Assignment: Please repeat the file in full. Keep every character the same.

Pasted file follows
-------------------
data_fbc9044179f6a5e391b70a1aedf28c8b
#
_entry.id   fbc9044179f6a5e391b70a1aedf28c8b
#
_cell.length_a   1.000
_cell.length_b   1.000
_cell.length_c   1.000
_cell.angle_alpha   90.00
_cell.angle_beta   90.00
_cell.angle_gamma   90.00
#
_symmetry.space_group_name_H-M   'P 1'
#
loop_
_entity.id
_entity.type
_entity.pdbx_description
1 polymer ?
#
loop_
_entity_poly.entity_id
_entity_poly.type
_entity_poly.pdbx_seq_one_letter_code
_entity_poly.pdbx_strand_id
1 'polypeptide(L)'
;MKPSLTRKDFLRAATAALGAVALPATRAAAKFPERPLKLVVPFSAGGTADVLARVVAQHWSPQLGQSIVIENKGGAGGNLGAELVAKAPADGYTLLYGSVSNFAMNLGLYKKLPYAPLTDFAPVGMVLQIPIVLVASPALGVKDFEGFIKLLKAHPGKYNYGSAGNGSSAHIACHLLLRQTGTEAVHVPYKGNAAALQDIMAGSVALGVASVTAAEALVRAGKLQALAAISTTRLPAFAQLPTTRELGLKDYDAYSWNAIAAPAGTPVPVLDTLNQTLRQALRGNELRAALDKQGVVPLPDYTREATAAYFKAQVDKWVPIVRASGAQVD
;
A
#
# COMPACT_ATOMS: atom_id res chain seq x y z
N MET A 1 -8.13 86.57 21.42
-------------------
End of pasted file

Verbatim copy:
data_fbc9044179f6a5e391b70a1aedf28c8b
#
_entry.id   fbc9044179f6a5e391b70a1aedf28c8b
#
_cell.length_a   1.000
_cell.length_b   1.000
_cell.length_c   1.000
_cell.angle_alpha   90.00
_cell.angle_beta   90.00
_cell.angle_gamma   90.00
#
_symmetry.space_group_name_H-M   'P 1'
#
loop_
_entity.id
_entity.type
_entity.pdbx_description
1 polymer ?
#
loop_
_entity_poly.entity_id
_entity_poly.type
_entity_poly.pdbx_seq_one_letter_code
_entity_poly.pdbx_strand_id
1 'polypeptide(L)'
;MKPSLTRKDFLRAATAALGAVALPATRAAAKFPERPLKLVVPFSAGGTADVLARVVAQHWSPQLGQSIVIENKGGAGGNLGAELVAKAPADGYTLLYGSVSNFAMNLGLYKKLPYAPLTDFAPVGMVLQIPIVLVASPALGVKDFEGFIKLLKAHPGKYNYGSAGNGSSAHIACHLLLRQTGTEAVHVPYKGNAAALQDIMAGSVALGVASVTAAEALVRAGKLQALAAISTTRLPAFAQLPTTRELGLKDYDAYSWNAIAAPAGTPVPVLDTLNQTLRQALRGNELRAALDKQGVVPLPDYTREATAAYFKAQVDKWVPIVRASGAQVD
;
A
#
# COMPACT_ATOMS: atom_id res chain seq x y z
N MET A 1 -8.13 86.57 21.42